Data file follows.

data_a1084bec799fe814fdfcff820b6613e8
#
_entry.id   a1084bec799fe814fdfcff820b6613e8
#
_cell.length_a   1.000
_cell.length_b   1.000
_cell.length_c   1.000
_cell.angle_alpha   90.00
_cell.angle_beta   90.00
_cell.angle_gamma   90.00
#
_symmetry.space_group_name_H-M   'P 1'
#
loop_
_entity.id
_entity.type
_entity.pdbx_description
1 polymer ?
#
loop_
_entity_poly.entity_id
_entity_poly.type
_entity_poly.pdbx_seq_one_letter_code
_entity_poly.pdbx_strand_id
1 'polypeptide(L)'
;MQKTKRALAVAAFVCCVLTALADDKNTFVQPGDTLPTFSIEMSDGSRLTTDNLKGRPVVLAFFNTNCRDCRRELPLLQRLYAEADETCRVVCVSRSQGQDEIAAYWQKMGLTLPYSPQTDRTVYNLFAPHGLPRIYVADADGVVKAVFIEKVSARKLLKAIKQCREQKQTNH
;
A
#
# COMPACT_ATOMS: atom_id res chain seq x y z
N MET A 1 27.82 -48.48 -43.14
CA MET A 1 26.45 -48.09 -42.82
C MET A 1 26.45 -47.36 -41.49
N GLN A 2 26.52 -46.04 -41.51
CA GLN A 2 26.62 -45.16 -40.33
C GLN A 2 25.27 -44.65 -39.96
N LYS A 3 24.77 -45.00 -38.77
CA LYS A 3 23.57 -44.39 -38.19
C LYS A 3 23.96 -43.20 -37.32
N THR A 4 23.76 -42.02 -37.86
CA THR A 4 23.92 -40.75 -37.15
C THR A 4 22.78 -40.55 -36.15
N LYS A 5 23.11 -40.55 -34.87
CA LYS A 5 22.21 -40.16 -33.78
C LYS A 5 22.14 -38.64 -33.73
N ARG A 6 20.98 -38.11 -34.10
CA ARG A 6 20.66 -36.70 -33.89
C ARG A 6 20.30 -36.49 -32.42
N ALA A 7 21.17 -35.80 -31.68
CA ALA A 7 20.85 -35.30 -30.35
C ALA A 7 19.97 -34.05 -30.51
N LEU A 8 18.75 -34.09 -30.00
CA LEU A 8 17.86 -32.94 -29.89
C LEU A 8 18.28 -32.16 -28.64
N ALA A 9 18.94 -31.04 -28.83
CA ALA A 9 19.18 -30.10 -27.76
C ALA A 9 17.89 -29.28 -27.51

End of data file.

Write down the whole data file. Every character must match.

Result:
data_a1084bec799fe814fdfcff820b6613e8
#
_entry.id   a1084bec799fe814fdfcff820b6613e8
#
_cell.length_a   1.000
_cell.length_b   1.000
_cell.length_c   1.000
_cell.angle_alpha   90.00
_cell.angle_beta   90.00
_cell.angle_gamma   90.00
#
_symmetry.space_group_name_H-M   'P 1'
#
loop_
_entity.id
_entity.type
_entity.pdbx_description
1 polymer ?
#
loop_
_entity_poly.entity_id
_entity_poly.type
_entity_poly.pdbx_seq_one_letter_code
_entity_poly.pdbx_strand_id
1 'polypeptide(L)'
;MQKTKRALAVAAFVCCVLTALADDKNTFVQPGDTLPTFSIEMSDGSRLTTDNLKGRPVVLAFFNTNCRDCRRELPLLQRLYAEADETCRVVCVSRSQGQDEIAAYWQKMGLTLPYSPQTDRTVYNLFAPHGLPRIYVADADGVVKAVFIEKVSARKLLKAIKQCREQKQTNH
;
A
#
# COMPACT_ATOMS: atom_id res chain seq x y z
N MET A 1 27.82 -48.48 -43.14
CA MET A 1 26.45 -48.09 -42.82
C MET A 1 26.45 -47.36 -41.49
N GLN A 2 26.52 -46.04 -41.51
CA GLN A 2 26.62 -45.16 -40.33
C GLN A 2 25.27 -44.65 -39.96
N LYS A 3 24.77 -45.00 -38.77
CA LYS A 3 23.57 -44.39 -38.19
C LYS A 3 23.96 -43.20 -37.32
N THR A 4 23.76 -42.02 -37.86
CA THR A 4 23.92 -40.75 -37.15
C THR A 4 22.78 -40.55 -36.15
N LYS A 5 23.11 -40.55 -34.87
CA LYS A 5 22.21 -40.16 -33.78
C LYS A 5 22.14 -38.64 -33.73
N ARG A 6 20.98 -38.11 -34.10
CA ARG A 6 20.66 -36.70 -33.89
C ARG A 6 20.30 -36.49 -32.42
N ALA A 7 21.17 -35.80 -31.68
CA ALA A 7 20.85 -35.30 -30.35
C ALA A 7 19.97 -34.05 -30.51
N LEU A 8 18.75 -34.09 -30.00
CA LEU A 8 17.86 -32.94 -29.89
C LEU A 8 18.28 -32.16 -28.64
N ALA A 9 18.94 -31.04 -28.83
CA ALA A 9 19.18 -30.10 -27.76
C ALA A 9 17.89 -29.28 -27.51